Military Intervention In Libya And Turkey’s Grand Game In Eastern Mediterranean


…from SouthFront

During the past week, the situation significantly escalated in Libya, with Turkey expanding its military involvement in the conflict.

In late November, Turkey signed with the Government of National Accord (GNA), which controls only a small part of northern Libya, deals on security cooperation and maritime jurisdiction. By this move Ankara, the main backer of the GNA and pro-GNA militants, tried to legalize its economic zone claims in the eastern Mediterranean and thus legalize its controversial drilling activities in the region. At the same time, Turkey sees its involvement in the Libyan conflict as a tool of expansion of its own influence in the entire region.

The Turkish military already deployed Bayraktar TB2 combat drones to the self-proclaimed Turkish Republic of Northern Cyprus, and is reportedly preparing to deploy troops in Libya. Turkish intelligence and advisers already operate in the war-torn country. So, the security deal with the GNA is just a formal move to legalize and expand the military presence.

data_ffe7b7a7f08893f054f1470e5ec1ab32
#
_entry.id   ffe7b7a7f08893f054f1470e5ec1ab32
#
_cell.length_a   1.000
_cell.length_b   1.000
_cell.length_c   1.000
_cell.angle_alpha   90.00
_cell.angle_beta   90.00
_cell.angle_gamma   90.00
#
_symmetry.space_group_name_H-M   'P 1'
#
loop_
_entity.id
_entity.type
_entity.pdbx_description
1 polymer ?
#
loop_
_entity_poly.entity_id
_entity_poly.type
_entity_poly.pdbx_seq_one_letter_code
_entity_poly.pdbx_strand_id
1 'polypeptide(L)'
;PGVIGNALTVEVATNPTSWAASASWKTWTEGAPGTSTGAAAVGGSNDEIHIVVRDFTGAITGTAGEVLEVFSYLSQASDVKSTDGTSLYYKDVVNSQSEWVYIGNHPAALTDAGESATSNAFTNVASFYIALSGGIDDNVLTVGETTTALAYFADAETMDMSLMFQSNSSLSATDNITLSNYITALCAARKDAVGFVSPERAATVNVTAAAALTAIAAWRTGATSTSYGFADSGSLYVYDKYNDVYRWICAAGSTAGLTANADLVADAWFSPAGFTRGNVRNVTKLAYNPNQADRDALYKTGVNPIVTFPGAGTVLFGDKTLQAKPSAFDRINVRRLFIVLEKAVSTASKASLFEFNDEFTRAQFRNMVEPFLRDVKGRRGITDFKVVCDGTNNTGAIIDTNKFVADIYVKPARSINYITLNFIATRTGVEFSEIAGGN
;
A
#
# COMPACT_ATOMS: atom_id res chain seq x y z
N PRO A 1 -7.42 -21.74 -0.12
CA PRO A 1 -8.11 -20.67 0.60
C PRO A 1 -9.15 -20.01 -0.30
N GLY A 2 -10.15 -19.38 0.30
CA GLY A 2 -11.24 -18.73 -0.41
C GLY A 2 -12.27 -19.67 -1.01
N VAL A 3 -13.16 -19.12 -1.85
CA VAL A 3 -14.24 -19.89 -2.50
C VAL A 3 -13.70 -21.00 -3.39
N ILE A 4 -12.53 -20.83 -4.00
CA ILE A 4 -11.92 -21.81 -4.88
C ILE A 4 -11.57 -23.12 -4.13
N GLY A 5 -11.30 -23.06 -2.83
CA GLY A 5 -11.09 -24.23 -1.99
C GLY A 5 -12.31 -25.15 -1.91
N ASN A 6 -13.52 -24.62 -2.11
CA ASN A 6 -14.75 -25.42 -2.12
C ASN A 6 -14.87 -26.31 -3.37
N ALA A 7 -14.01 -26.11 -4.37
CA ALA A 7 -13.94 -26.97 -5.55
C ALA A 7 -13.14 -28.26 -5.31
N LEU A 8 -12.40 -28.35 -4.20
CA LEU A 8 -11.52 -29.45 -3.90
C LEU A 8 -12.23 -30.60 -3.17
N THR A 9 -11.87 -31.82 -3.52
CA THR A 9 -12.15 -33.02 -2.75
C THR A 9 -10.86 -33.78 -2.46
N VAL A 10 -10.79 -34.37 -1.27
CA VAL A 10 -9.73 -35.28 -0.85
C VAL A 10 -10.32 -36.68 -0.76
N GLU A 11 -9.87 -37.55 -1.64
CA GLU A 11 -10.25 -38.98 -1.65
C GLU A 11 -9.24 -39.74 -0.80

The Turkish actions caused a strong negative reaction from its regional competitors like Greece, Egypt and the UAE.

On December 12, the Libyan National Army (LNA), backed by the UAE, Egypt and to some extent by Russia, resumed its advance on the GNA-held city of Tripoli. The LNA led by Field Marshal Khalifa Haftar controls most of Libya and so far has demonstrated itself as the only force that can restore the Libyan territorial integrity and statehood. It describes the Tripoli advance as an anti-terrorism operation because of the GNA’s open links with radical militant groups, including those affiliated with al-Qaeda.

Currently, LNA forces are storming the southern suburbs of Tripoli. If Ankara sends troops to support the existence of the GNA and secure its recent legal gains, the situation in Libya will escalate rapidly. Therefore, Turkey, Egypt and the UAE will find themselves in a state of the indirect military conflict in Northern Africa.

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